It is through empirical knowledge alone that man is able to ascertain what laws do or do not regulate his activities. Inventors do not invent; they only apply in a new manner laws and forces that have existed from the beginning of time. Chemists do not create; they only make known the presence of elements and conditions existent already in nature. Thus it is that sophists and theorists and all that category have not left to mankind, throughout the ages of the human race, one single substantial legacy, and for no other reason than that they try to invent out of airy nothings that which the laws and forces governing the world deny; or labour to create, out of nebulosity of their own sick brains, elements unknown to nature.
As far as the world is concerned they might as well be a louse on the back of a wild duck as it wings its way through the stormy night.
It is in relationship to these forces that govern the formation, duration, and dissolution of political entities, that International Arbitration and Disarmament are to be considered. Not that they themselves are worth even a passing word, but for the fact of the mischief that their illusive ideas are capable of bringing about, especially in this Republic, where education is so prevalent, while knowledge and capacity to discern between what is true and what is superficial is proportionally absent.
No people are so visionary and none hang more persistently onto the coat-tails of false gods as those who have enough education to read by not enough learning to be able to distinguish between what is false and what is true.
It is on account of the prevalency of this smattering of education that every ism has its followers, every form of religious dementia its sanctuary and apostles, every visionary his devotees; and it matters in no way from what depths of absurdity they may come up, they have their adherents.
Usually these delusions are harmful only to the individual, and as such are not worthy of concern, but when the hallucination is apt to become so widespread as to affect the welfare of the nation, then it is time to point out the mockery of their hopes and the quicksands into which their aspirations have led them.
In this class of visionaries we place International Arbitrationists and Disarmamentists, who are so persistently striving through subservient politicians, through feminism, clericalism, sophism and other such toilers to drag this already much deluded Republic into that Brobdingnagian swamp from whose deadly gases there is no escape.
The idea of International Arbitration as a substitute for natural laws that govern the existence of political entities arises not only from a denial of their fiats and an ignorance of their application, but from a total misconception of war, its causes and its meaning.
The source or origin of war must always be searched for, not in disputes between states, but deep down in the bowels of one or all of them. There alone will be heard those bruised noises, political, industrial or revolutionary, sooner or later to end in that eruption of mankind called – war. Disputes or disagreements between nations, instead of being a source or cause of war, are nothing more nor less than the first manifestations of approaching combat, or are the preliminaries thereto. To remove them by arbitration, or any other means, is at best but procrastination.
Investigation shows that whenever two nations have become engaged in warfare they have been advancing on converging lines of self-interest and aggrandizement. When the contact takes place, the struggle for supremacy, or even survival is at hand. This inevitable hour is approximately fixed and determined by the angles of convergence plus the sum of the relative speed by which the nations are moving along their respective lines. Thus it is that, when the angle of convergence of both or even one of the nations is acute and the speed or progress along one or both of the converging lines correspondingly great, war results in a few years or decades.~~!*!~~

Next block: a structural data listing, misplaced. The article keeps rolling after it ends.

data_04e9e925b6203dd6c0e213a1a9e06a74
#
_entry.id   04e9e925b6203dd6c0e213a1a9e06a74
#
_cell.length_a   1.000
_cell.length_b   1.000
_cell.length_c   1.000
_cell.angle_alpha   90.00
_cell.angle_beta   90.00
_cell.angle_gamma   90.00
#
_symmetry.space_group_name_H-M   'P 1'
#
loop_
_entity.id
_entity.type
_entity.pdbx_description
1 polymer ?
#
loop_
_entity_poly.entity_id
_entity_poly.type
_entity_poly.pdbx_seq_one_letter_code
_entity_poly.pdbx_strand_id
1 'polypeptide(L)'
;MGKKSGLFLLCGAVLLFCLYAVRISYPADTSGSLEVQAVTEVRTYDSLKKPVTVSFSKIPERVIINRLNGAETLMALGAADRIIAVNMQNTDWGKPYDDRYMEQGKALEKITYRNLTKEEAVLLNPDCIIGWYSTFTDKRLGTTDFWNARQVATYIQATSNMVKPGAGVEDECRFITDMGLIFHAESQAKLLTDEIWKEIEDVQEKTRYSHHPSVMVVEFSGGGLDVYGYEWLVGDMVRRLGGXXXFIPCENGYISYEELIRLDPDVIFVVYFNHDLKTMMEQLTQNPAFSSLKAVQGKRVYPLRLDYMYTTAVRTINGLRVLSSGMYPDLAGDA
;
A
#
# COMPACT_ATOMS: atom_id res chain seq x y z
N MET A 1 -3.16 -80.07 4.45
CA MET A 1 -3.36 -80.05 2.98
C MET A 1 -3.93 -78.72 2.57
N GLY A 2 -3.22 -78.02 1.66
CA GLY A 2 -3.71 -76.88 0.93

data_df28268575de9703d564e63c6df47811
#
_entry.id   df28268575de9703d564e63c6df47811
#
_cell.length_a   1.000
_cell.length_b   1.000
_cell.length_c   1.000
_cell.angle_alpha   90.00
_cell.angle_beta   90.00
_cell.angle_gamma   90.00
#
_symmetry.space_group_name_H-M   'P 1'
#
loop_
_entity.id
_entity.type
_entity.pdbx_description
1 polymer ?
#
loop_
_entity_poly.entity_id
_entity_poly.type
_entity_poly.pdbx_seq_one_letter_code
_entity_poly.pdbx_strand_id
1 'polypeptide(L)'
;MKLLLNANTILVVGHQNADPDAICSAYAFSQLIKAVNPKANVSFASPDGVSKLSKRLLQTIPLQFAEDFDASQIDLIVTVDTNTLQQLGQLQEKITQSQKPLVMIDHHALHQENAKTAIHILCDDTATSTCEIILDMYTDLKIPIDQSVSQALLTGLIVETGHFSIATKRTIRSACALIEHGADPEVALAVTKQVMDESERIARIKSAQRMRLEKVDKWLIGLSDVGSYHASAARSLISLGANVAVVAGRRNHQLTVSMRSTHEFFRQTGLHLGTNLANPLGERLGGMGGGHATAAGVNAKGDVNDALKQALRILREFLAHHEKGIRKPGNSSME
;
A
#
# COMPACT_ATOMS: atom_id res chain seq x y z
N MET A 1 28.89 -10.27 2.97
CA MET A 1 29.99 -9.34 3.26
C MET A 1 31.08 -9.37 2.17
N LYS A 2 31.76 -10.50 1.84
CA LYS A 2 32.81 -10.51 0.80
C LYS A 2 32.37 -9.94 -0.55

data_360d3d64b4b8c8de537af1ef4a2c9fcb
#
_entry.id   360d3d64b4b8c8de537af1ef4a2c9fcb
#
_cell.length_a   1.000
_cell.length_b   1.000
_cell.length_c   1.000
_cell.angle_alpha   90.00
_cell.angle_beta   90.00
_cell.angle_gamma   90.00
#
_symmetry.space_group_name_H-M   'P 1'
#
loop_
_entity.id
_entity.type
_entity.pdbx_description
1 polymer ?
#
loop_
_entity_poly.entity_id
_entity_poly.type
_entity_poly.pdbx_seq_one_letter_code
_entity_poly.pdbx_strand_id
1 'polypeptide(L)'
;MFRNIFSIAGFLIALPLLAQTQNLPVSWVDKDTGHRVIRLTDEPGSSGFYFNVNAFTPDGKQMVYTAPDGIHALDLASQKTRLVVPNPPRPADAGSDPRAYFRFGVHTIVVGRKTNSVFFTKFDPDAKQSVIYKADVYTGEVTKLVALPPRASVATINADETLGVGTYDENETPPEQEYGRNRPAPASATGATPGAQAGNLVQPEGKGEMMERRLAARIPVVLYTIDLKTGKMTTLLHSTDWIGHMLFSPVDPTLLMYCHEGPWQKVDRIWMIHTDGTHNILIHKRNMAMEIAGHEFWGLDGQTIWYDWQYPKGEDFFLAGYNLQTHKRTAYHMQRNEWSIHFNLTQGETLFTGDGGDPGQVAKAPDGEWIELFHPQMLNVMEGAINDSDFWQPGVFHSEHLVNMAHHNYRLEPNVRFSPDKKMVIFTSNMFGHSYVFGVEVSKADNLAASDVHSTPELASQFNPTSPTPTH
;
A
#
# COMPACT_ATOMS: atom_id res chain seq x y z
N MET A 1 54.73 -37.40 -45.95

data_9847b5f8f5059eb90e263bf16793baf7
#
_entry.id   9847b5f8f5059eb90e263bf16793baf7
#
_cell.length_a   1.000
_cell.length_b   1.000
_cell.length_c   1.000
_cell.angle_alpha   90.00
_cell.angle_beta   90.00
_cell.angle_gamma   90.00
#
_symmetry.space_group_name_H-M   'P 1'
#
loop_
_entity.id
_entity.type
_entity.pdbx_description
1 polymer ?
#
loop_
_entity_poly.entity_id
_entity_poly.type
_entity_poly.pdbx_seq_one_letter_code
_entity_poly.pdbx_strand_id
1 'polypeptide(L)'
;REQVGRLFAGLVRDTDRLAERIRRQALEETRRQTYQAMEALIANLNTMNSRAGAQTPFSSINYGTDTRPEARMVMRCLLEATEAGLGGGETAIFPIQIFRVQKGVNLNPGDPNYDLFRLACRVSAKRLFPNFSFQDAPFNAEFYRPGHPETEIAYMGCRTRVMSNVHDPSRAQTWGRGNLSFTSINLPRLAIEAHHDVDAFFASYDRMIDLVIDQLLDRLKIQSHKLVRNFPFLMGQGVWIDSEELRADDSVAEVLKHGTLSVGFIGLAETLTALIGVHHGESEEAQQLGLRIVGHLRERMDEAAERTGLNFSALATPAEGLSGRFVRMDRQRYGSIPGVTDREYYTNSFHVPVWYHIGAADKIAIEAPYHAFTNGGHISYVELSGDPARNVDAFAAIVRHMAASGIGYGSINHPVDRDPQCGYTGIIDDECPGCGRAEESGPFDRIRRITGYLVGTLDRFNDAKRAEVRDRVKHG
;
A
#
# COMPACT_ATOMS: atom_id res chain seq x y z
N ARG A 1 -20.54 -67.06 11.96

The morality of any nation whose people have electoral rights is no greater than the morality of its people. No republic can be free from any of the motives, passions, ambitions, hate or delinquencies to which the majority of its people are subject.
Whenever the time comes that nations are not obliged to enforce their own laws with a power superior to that of individuals and communities, then and then only can they hope to substitute International Arbitration for the power of armies. But from whence and when will that devoutly wished-for day come wherein states may discard the use of power in enforcing justice and in exacting obedience to their laws?
When will that Golden Age be ushered in upon this unhappy earth, and arbitration between individuals substituted for law and dynamic force in which it originates and ends? When will laws made by man for the government of man, together with his courts, his penal institutions, be put aside and voluntary arbitration between man and man take their place?
Only when arbitration is able to unravel the tangled skein of crime and hypocrisy among individuals can it be extended to communities and nations. As nations are only man in the aggregate, they are the aggregate of his crimes and deception and depravity, and so long as these constitute the basis of individual impulse, so long will they control the acts of nations.~!~
The suddenness with which the precipitating causes of war break upon public consciousness almost invariably hides the true reasons – in all probability extant many years prior – that tend to bring on the conflict; hence it happens – as is the case with this Republic – that nations go rushing blindly along acutely converging lines to that point of contact – which is war.
Whenever a nation fails or scorns to differentiate between the sources and causes of war, it enters into the conflict unprepared. But those nations whose affairs of state are carried on by men fully cognisant of the difference between the trivial and the immutable are not only always prepared for battle, but they determine the time and place of the conflict; which, more often than otherwise, is an assurance of success.